D&D Reveals New Ravenloft Sourcebook
The Dungeons & Dragons team has announced a new horror-themed sourcebook, Van Richten’s Guide to Ravenloft.
Featuring work from authors like Cassandra Khaw, Molly Ostertag, and K. Tempest Bradford, Van Richten’s Guide is set for a May 2021 release. It focuses on the various Domains of Dread – perhaps better known to some D&D veterans as the Demiplane of Dread – featured in past editions of the game, from the Advanced Dungeons & Dragons Realm of Terror to the hugely popular 2016 Fifth Edition adventure Curse of Strahd.
The guide won’t simply be Curse of Strahd 1.5, however – you can check out last year’s ReVamped edition for that – VRGtR will provide options for a variety of horrific adventures and settings. “We understand that Curse of Strahd came out many years ago,” says Wes Schneider, senior D&D designer and lead on Van Richten’s Guide. “It’s been very popular, a lot of folks have played it already. So we wanted to make sure that if you played Curse of Strahd or other adventures in Ravenloft, that Van Richten’s Guide isn’t just like, ‘Oh, well, I did that.’”
From classic monsters like werewolves and mummies to adaptations of eastern folk tales or fantastical takes on more modern horror themes, Van Richten’s Guide will cover a wide variety of terror tropes to throw at your adventurers. The “Demiplane of Dread”, as it was known, contains a variety of isolated realms – or “domains” – each one ruled over by a Darklord, a sort of “lead” monster or character based on the particular horror theme that forms the basis of each domain. Consider it like a more terrifying version of the various sections of Disney World – but instead of Tomorrowland or Galaxy’s Edge, you’re trapped in Frankenstein World or on Werewolf Island.
“Just like how the original Ravenloft adventure then spread out into an entire campaign setting back in the ’90s, we’re doing very much the same thing,” Schneider said. “We’re starting with the core of Curse of Strahd and then expanding out from there into other Domains of Dread and beyond just Gothic horror. We’ll also be seeing cosmic horror, ghost stories, dark fantasies, psychological horror – all of these different things, depending on what your favorite flavor of nightmare might be.”
These aren’t just reprintings of AD&D worlds with 5e mechanics, of course. While many domains have been refreshed, some have been entirely reimagined to stretch the Ravenloft domains outside the realm of “classical Gothic horror”. The domain of Falkovnia, for example, was another domain featuring a vampire Darklord – a need already fulfilled by Barovia’s Strahd Von Zarovich – so Scheinder and the team pivoted the realm to focus on a more modern horror theme: the zombie apocalypse.
“Ravenloft had never had that before, just because that’s not really a Gothic horror trope,” Schneider says. “Now, we have this entire domain that’s constantly crumbling under the weight of these endless zombie invasions. And the new Darklord, Vladeska Drakov, is this terrible character but is also the domain’s last hope to survive against this even more overwhelming supernatural disaster.”
He says finding the right intersection between both new and old horror themes and the D&D experience has been a big part of the book’s design process. “If you look at the Zombie in the Monster Manual, even a first-level party is gonna be like, ‘Oh, zombie… huh,’” he says with an air of fake boredom. “But what happens when there are more zombies than there are fireballs? And how does that affect an entire society, and then how does that affect the characters?”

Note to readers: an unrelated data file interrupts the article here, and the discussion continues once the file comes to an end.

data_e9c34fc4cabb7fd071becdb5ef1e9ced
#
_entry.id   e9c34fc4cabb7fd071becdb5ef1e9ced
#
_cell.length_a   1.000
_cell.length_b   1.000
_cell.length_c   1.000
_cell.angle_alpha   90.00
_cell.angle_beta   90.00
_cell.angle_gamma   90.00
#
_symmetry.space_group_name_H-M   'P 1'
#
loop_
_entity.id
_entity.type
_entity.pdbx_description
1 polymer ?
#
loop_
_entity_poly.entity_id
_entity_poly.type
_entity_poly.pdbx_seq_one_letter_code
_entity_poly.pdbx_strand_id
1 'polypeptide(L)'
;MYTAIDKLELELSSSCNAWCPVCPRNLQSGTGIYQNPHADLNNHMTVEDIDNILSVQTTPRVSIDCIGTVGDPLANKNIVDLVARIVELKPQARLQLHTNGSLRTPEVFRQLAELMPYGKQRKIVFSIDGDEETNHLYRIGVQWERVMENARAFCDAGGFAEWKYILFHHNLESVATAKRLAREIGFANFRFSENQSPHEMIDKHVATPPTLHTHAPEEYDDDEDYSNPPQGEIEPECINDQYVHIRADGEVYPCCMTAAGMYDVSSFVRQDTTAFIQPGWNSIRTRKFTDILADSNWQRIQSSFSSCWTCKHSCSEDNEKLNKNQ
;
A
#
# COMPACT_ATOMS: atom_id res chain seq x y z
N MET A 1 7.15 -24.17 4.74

“The book deals a lot with the idea that any horror story across any piece of media is – whether it’s a movie, or it’s a book, or it’s a tabletop RPG – in general, at its core, a story about a haunting,” says Amanda Hamon, another Senior Designer at D&D and one of the authors of Van Richten’s Guide. “What scares the character? What has happened to the character? What are the characters’ hangups, and the bad things that have happened to them? And [how] to bring them forward into the narrative?”
To help players lean into the horror atmosphere, the Guide will also introduce new character options, including a set of new lineages – building off the options introduced in Tasha’s Cauldron of Everything – as well as two new subclasses. The lineages, which players may recognize from the recently published Unearthed Arcana, include the Dhampir, Hexblood, and Reborn, which feature traits born of vampires, hags, or undead creatures, respectively.
The subclasses included in VRGtR are the College of Spirits Bard, who can contact otherworldly spirits through gaming sets and trinkets like a medium, and the Undead Patron Warlock, granting characters power from beyond the grave. Also included are a collection of new Dark Gifts, similar to those found in Curse of Strahd, which can provide horror-themed bonuses and/or roleplay options to players and their characters.
“One of the things that differentiate a horror game from just a normal tabletop RPG high-fantasy game,” Hamon says, “is the really intense role-playing in the atmospheric environment that you’re playing in. And I’m just really excited that [the Dark Gifts are] able to build in some of these mechanical ways of supporting that so that it’s not just describing a thing or kind of being superficial. It really feels baked into the game, and I feel like that’s an important piece of this book as well.”
Van Richten’s Guide to Ravenloft is set to release on May 18, 2021. It will feature cover art by Anna Podedworna, with an alternate cover by Scott M. Fischer available at local game stores. For more D&D on IGN, check out our guide to playing Dungeons & Dragons online or check out our unboxing of the latest Beadle & Grimm platinum edition with Mattew Lillard himself!